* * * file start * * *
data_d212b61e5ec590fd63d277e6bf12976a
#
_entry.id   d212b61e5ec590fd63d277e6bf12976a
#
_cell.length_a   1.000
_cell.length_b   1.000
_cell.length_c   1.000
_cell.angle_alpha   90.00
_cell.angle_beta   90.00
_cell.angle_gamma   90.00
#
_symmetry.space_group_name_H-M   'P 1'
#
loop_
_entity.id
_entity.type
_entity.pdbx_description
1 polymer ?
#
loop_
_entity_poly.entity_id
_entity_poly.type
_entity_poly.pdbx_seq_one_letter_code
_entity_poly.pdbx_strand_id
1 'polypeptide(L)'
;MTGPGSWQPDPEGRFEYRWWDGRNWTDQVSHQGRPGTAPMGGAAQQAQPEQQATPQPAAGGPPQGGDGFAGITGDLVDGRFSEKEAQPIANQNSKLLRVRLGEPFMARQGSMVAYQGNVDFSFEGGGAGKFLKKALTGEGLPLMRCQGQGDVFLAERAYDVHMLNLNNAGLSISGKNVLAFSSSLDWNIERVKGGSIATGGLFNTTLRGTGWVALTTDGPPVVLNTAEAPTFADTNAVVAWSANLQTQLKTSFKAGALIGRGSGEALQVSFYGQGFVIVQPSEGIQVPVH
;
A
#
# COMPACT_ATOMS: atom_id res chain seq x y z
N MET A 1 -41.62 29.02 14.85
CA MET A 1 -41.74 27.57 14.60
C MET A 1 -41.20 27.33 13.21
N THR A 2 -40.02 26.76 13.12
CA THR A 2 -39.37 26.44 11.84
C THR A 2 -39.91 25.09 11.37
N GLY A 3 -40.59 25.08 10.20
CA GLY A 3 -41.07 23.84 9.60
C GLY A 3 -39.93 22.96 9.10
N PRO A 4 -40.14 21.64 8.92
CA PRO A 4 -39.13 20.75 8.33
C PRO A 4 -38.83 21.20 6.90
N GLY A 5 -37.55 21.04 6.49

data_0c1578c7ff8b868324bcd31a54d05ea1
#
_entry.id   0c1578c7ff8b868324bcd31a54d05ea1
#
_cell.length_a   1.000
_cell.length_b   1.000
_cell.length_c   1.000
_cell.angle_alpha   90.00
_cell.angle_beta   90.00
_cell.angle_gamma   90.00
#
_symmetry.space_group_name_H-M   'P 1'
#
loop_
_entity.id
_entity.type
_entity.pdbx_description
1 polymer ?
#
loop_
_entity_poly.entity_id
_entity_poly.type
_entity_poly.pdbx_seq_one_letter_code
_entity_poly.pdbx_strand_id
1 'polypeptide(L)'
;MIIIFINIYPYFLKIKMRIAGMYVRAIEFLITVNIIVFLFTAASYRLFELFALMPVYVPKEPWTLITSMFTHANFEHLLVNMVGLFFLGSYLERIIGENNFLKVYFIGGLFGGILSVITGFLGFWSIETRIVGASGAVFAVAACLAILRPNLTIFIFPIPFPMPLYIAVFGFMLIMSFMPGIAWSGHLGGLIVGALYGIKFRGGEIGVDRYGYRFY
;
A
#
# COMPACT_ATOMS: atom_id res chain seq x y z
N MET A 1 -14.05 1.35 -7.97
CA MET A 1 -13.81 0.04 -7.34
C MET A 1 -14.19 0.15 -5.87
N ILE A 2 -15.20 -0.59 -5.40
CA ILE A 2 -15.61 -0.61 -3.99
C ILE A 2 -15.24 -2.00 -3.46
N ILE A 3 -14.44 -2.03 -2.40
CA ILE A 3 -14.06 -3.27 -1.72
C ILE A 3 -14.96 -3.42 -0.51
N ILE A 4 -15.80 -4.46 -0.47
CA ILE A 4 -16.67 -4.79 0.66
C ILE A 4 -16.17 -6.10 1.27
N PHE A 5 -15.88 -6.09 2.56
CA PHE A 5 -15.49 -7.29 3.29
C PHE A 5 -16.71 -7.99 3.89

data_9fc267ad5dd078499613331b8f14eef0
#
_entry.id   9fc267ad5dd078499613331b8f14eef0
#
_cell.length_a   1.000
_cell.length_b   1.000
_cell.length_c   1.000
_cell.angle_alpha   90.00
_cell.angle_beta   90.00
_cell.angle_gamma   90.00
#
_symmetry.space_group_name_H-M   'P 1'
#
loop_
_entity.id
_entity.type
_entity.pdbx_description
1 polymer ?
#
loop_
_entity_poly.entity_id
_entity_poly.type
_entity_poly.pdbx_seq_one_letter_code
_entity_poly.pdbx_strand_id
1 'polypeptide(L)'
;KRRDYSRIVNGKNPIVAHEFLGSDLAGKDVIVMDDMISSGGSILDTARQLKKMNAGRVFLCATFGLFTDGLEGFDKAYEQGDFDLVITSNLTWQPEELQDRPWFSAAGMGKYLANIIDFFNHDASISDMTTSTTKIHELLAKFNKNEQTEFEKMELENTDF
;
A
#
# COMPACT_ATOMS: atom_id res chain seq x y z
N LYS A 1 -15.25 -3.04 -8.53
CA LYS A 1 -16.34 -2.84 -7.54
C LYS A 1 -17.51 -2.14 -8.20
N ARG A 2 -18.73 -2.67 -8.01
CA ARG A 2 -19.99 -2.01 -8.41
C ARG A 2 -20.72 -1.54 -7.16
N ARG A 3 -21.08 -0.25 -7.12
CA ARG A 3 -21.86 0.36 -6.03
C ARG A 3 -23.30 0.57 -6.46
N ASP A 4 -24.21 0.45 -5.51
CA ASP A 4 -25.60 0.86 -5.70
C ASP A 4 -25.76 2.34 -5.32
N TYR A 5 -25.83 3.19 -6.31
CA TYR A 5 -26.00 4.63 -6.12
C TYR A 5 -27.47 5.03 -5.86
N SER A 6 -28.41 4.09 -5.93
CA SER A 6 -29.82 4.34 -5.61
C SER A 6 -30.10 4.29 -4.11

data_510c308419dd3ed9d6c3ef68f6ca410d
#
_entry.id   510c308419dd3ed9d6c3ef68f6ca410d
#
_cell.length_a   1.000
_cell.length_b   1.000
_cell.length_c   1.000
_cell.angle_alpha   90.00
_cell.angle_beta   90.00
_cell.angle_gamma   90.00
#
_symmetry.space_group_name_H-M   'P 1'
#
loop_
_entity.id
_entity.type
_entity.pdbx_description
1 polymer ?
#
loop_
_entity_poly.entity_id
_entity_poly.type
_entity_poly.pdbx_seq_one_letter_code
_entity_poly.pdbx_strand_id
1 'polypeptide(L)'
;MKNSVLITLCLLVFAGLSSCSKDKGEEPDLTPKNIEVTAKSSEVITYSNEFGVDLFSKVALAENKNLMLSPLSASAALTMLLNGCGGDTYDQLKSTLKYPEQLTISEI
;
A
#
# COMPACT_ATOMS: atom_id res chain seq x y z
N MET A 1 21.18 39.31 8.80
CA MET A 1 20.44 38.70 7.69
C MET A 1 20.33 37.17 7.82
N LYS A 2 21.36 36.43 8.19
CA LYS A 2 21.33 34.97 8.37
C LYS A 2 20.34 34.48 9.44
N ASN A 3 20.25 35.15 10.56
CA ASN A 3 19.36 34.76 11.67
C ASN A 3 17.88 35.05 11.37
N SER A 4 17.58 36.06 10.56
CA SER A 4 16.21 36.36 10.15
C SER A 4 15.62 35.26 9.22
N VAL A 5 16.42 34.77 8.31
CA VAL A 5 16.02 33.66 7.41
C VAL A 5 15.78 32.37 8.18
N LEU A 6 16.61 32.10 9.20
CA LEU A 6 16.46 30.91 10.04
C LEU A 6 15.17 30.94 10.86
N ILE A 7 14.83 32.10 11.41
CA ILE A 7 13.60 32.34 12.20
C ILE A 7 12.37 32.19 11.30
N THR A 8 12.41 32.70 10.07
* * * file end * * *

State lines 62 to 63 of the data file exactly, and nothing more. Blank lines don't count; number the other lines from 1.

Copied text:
#
loop_